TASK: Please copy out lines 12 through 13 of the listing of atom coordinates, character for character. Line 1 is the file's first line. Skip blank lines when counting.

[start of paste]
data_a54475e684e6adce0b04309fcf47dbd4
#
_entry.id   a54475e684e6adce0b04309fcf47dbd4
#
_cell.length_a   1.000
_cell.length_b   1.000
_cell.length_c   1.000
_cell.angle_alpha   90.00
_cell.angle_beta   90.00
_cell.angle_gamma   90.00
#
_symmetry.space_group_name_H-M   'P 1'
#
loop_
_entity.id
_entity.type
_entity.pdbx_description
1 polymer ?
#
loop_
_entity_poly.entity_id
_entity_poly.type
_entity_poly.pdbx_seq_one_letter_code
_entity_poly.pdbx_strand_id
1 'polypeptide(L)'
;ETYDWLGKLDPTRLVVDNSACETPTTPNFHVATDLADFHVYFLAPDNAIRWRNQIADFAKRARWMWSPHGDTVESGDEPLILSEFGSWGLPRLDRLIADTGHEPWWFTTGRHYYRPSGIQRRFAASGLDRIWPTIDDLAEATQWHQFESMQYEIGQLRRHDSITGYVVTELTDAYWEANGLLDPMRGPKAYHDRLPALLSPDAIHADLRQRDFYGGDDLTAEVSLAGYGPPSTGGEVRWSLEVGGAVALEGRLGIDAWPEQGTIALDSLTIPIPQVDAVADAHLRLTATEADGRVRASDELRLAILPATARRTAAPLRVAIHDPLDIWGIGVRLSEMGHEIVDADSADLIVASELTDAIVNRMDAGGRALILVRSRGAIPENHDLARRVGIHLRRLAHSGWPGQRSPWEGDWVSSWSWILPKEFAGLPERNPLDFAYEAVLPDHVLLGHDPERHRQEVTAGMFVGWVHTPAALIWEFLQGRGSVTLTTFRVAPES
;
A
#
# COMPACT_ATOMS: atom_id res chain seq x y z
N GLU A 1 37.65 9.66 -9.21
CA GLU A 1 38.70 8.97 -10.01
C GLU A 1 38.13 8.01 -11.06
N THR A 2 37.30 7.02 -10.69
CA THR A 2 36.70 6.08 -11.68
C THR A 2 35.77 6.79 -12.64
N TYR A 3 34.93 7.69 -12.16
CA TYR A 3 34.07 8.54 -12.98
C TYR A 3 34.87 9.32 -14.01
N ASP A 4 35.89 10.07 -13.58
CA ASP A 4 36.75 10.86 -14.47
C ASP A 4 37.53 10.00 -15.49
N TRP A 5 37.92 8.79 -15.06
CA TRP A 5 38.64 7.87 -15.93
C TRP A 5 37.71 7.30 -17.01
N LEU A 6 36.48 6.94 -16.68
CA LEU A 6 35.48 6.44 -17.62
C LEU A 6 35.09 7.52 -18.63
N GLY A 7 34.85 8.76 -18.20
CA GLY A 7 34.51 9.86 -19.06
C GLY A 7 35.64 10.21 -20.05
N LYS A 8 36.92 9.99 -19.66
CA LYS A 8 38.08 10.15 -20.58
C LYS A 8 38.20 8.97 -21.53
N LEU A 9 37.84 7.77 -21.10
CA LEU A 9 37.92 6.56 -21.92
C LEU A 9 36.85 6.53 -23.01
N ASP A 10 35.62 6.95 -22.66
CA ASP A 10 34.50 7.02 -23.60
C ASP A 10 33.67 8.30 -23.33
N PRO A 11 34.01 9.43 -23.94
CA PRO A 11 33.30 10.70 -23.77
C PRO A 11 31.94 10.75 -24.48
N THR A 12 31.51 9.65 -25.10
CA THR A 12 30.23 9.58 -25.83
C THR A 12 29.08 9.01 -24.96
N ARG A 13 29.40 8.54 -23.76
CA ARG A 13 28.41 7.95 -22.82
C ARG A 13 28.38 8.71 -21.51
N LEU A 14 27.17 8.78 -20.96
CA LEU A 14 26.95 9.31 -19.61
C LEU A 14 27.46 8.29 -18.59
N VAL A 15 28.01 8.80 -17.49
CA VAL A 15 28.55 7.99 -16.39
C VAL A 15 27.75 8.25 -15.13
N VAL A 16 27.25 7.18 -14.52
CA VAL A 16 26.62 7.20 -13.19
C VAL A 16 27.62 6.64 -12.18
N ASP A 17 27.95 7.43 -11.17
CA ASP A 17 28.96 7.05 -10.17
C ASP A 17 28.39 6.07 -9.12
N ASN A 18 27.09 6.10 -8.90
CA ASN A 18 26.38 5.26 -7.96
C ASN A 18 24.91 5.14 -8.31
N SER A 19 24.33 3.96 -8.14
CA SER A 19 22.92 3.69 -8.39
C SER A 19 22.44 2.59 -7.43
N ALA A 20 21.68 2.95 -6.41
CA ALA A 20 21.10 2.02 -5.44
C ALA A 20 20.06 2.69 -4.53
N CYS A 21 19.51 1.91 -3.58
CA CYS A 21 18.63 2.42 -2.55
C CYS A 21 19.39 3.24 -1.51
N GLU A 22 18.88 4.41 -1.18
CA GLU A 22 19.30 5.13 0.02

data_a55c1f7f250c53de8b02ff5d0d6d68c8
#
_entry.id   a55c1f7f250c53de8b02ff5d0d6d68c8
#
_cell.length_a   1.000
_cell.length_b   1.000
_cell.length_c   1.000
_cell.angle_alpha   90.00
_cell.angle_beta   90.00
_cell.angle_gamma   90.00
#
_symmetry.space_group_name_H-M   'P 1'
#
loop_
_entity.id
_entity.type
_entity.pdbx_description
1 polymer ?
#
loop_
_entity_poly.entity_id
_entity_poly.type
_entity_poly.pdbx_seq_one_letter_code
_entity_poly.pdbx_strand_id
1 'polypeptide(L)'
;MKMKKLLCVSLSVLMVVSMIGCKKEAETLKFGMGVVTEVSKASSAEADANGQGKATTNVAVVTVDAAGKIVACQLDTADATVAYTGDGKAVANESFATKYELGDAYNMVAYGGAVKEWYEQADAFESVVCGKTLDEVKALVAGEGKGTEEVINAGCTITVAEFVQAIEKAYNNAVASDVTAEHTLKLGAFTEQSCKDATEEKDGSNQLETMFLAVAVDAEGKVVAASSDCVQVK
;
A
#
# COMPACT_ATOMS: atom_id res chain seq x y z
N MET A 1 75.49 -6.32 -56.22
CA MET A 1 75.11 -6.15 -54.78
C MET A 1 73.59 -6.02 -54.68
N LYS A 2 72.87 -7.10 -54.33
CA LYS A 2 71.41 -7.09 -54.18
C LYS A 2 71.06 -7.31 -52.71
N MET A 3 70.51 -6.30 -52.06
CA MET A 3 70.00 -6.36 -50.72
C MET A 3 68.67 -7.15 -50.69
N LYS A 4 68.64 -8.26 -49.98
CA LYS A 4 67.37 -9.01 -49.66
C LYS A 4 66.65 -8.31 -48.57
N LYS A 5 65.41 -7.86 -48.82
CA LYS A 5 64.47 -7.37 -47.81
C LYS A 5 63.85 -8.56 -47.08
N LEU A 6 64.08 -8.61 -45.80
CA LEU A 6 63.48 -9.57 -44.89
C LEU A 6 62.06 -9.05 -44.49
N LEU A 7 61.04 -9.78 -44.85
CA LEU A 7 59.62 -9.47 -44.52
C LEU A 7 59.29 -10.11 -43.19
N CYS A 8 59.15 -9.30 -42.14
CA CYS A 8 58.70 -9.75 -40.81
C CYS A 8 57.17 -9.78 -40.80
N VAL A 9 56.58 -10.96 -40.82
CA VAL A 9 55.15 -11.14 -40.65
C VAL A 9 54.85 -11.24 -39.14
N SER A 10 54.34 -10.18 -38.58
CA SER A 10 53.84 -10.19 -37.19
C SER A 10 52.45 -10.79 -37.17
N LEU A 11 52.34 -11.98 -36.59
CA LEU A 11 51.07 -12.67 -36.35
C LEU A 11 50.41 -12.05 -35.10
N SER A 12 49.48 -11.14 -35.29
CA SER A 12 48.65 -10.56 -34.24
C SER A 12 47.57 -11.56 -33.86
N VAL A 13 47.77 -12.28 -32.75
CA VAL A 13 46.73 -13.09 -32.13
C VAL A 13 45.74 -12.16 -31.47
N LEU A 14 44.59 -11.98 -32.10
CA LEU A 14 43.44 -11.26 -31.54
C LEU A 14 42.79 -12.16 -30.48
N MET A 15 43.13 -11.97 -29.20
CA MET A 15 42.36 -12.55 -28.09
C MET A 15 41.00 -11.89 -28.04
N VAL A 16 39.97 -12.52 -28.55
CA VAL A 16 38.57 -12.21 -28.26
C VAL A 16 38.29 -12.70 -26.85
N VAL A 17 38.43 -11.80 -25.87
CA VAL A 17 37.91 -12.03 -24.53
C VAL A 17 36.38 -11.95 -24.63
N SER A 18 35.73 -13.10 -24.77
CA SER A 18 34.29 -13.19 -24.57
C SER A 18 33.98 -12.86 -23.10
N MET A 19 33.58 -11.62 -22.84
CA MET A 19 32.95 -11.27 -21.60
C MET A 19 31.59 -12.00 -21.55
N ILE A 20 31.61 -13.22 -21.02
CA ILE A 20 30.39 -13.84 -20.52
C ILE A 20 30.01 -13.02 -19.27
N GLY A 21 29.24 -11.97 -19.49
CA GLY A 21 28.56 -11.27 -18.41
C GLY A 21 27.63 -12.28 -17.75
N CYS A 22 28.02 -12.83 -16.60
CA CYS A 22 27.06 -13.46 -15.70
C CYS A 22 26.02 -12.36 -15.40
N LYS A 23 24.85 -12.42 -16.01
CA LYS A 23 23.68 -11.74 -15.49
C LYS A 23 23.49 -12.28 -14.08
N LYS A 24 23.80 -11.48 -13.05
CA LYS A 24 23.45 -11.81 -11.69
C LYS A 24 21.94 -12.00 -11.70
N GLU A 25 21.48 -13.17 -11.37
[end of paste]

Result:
_symmetry.space_group_name_H-M   'P 1'
#